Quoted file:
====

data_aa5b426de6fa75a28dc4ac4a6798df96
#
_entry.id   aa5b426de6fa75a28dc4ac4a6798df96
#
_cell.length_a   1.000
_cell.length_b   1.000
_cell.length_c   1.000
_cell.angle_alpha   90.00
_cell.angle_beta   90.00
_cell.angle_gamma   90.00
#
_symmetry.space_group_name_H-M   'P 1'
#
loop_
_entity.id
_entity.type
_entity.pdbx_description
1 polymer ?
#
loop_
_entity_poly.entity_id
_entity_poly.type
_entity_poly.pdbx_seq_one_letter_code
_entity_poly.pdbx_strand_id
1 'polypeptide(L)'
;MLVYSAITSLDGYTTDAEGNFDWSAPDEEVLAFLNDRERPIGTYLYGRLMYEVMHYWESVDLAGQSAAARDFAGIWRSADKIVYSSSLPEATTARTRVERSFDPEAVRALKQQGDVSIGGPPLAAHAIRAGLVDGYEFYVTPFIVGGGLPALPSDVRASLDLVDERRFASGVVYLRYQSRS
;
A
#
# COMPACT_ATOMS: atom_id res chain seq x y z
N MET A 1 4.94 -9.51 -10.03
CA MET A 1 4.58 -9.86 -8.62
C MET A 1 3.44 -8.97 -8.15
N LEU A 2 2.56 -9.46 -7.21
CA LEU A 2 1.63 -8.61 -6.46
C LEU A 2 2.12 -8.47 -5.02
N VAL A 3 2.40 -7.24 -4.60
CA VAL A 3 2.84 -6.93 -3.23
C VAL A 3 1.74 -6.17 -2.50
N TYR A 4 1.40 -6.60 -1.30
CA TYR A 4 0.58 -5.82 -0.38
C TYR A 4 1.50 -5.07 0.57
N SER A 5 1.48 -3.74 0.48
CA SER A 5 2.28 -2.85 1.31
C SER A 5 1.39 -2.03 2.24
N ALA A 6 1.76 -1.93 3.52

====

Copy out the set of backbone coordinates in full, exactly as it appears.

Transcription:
data_aa5b426de6fa75a28dc4ac4a6798df96
#
_entry.id   aa5b426de6fa75a28dc4ac4a6798df96
#
_cell.length_a   1.000
_cell.length_b   1.000
_cell.length_c   1.000
_cell.angle_alpha   90.00
_cell.angle_beta   90.00
_cell.angle_gamma   90.00
#
_symmetry.space_group_name_H-M   'P 1'
#
loop_
_entity.id
_entity.type
_entity.pdbx_description
1 polymer ?
#
loop_
_entity_poly.entity_id
_entity_poly.type
_entity_poly.pdbx_seq_one_letter_code
_entity_poly.pdbx_strand_id
1 'polypeptide(L)'
;MLVYSAITSLDGYTTDAEGNFDWSAPDEEVLAFLNDRERPIGTYLYGRLMYEVMHYWESVDLAGQSAAARDFAGIWRSADKIVYSSSLPEATTARTRVERSFDPEAVRALKQQGDVSIGGPPLAAHAIRAGLVDGYEFYVTPFIVGGGLPALPSDVRASLDLVDERRFASGVVYLRYQSRS
;
A
#
# COMPACT_ATOMS: atom_id res chain seq x y z
N MET A 1 4.94 -9.51 -10.03
CA MET A 1 4.58 -9.86 -8.62
C MET A 1 3.44 -8.97 -8.15
N LEU A 2 2.56 -9.46 -7.21
CA LEU A 2 1.63 -8.61 -6.46
C LEU A 2 2.12 -8.47 -5.02
N VAL A 3 2.40 -7.24 -4.60
CA VAL A 3 2.84 -6.93 -3.23
C VAL A 3 1.74 -6.17 -2.50
N TYR A 4 1.40 -6.60 -1.30
CA TYR A 4 0.58 -5.82 -0.38
C TYR A 4 1.50 -5.07 0.57
N SER A 5 1.48 -3.74 0.48
CA SER A 5 2.28 -2.85 1.31
C SER A 5 1.39 -2.03 2.24
N ALA A 6 1.76 -1.93 3.52